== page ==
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Once upon a time, there was a mom who wanted nothing but the best for her son. She encouraged him in his studies in high school and he did very well. Throughout his high school years, her son worked for a tree service company and he earned pretty good money cutting down trees, grinding stumps, and chipping large branches. The money was so good to him that upon graduation from high school he told his mother he had no interest in going to college.
Some parents might view the son’s decision as disappointing, shortsighted, unambitious or ungrateful for the opportunity. Not this mom.
Disappointed in his decision, but not in his ambition, mom pointed out that his strong academics boded well for him attaining a college degree. With neither one wanting to be dissuaded, they reached a compromise. The son would go to a two-year institution for ONE year only. Hoping this would appease his mom, the son went to school for a year and continued working part-time for the tree service company.
After a successful year in college, and having met his obligation to his mother, the son decided to quit school and work full-time cutting down trees.
His mother pointed out how well he had done and that with just one more year of education under his belt, he could complete his Associates degree. Reaching an agreement that he could also continue his work with the tree service, the son decided he would get his AA – and THAT would be it!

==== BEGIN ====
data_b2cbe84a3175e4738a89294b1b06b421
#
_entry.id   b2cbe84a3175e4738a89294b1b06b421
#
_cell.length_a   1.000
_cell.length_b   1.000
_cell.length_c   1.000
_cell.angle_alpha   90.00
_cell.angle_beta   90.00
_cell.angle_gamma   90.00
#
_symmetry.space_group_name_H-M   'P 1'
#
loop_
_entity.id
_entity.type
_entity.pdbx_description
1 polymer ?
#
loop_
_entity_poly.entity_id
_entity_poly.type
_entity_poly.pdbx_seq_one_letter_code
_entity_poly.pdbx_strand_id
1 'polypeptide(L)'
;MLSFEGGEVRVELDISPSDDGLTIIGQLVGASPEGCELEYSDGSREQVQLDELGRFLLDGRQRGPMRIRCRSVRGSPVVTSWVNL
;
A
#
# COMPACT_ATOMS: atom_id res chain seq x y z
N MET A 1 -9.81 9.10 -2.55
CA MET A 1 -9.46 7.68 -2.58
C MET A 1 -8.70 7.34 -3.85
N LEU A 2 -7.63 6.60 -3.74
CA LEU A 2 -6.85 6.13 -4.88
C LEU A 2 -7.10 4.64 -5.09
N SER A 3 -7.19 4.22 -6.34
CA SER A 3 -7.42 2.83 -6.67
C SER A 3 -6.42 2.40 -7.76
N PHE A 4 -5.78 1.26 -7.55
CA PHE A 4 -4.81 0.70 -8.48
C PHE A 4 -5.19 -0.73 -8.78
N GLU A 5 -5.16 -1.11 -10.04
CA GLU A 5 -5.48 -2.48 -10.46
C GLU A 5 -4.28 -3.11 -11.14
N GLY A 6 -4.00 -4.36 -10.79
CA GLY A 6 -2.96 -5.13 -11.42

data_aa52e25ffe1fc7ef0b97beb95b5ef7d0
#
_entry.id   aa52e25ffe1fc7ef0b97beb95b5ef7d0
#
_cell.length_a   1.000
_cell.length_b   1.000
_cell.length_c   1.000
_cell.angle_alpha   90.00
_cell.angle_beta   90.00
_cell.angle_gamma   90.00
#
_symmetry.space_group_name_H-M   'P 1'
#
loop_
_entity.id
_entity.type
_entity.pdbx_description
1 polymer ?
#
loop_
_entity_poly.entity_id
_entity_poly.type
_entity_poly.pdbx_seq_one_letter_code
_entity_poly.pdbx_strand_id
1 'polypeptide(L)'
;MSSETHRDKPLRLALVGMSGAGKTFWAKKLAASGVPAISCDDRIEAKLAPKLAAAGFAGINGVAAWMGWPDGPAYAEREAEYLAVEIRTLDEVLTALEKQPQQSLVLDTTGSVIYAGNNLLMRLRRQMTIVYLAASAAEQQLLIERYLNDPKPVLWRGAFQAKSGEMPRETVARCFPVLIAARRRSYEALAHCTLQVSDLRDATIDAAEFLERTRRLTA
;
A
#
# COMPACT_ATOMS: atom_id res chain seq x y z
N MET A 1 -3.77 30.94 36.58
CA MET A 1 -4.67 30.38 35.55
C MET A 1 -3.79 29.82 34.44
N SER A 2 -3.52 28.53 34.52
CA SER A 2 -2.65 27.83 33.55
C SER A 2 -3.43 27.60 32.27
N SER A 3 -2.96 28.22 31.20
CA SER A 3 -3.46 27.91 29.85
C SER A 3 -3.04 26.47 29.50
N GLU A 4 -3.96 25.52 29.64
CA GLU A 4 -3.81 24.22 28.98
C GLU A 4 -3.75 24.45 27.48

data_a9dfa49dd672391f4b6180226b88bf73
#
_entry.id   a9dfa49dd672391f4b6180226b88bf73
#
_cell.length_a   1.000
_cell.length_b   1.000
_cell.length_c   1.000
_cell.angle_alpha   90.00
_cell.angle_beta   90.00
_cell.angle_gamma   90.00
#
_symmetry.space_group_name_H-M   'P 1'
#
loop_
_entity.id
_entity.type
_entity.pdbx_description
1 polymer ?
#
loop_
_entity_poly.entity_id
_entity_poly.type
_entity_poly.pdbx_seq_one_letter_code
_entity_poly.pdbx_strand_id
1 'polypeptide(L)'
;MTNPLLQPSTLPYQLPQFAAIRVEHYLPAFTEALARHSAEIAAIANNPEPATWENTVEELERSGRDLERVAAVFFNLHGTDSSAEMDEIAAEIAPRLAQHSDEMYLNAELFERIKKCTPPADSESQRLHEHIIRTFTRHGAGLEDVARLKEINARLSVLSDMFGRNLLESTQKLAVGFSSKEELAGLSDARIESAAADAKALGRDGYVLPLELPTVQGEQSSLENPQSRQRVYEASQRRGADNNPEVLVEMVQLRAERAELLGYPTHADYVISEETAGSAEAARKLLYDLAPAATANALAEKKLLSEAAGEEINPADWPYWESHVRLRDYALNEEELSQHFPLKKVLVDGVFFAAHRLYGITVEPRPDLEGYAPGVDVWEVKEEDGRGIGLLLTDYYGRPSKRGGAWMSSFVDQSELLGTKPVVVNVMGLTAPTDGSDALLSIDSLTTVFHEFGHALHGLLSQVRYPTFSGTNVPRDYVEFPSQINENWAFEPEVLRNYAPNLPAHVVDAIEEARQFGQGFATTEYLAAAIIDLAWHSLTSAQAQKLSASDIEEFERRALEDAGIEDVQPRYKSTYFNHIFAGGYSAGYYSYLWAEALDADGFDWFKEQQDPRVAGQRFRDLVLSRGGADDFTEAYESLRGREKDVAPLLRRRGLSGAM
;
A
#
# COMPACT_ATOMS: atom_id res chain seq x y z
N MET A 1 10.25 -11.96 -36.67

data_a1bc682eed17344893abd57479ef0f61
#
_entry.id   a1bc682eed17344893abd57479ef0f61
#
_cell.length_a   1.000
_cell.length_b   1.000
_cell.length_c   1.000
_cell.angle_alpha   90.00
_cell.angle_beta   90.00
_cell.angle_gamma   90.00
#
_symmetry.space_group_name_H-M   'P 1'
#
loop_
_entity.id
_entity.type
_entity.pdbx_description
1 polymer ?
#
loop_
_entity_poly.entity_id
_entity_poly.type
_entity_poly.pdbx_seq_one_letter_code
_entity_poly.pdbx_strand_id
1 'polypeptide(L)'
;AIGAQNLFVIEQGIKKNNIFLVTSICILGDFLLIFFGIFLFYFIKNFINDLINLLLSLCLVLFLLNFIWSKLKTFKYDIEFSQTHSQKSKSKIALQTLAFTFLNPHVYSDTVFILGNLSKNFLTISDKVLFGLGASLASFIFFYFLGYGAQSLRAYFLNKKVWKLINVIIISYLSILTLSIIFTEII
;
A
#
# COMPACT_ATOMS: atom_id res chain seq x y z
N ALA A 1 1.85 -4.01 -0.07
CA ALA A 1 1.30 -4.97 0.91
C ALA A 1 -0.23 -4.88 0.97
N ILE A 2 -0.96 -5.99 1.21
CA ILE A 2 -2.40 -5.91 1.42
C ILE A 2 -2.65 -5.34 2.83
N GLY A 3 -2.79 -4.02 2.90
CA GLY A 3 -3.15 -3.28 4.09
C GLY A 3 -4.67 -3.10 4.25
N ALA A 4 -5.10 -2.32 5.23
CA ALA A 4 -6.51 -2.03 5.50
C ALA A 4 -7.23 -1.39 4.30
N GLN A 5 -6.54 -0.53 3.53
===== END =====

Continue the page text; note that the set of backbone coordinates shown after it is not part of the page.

That’s exactly what he did.
Interestingly, during that second year he took a couple of accounting courses that were extremely easy to him, which was surprising given his distaste for math.
With just a little more encouragement and pointing out that her son could get a BA (It did come easy for him, after all.), the young man earned a four-year college degree in Accounting.
Fast-forward 25 years. What looked like an inability to “decide” or “commit” to a four-year plan, has actually turned out to be an excellent strategy.
You see, each year he is open to the next opportunity. The confidence that his mother sparked in her son grew into the confidence he now has to make the “best” decision each year. And he’s easily navigated the economic down turns and upturns. He is unencumbered by the need to know exactly what he’ll be doing a year from now yet confident that he’ll make the best decision at the time.
Today, he continues to work in accounting but in a school district, which is a great fit for him.
In abilities language, the son’s approach is characteristic of having an Immediate Timeframe Orientation. His natural talent to size up the benefits and downfalls of the here-and-now, the drive to achieve a goal in six months to a year, and the struggle to maintain distant targets are all common characteristics of those with this aptitude.
The mom’s wisdom is not really measurable. It’s the unconditional love and acceptance lucky children receive from parents who can truly listen to their children, accept what they hear, and learn to provide the type of support their children need.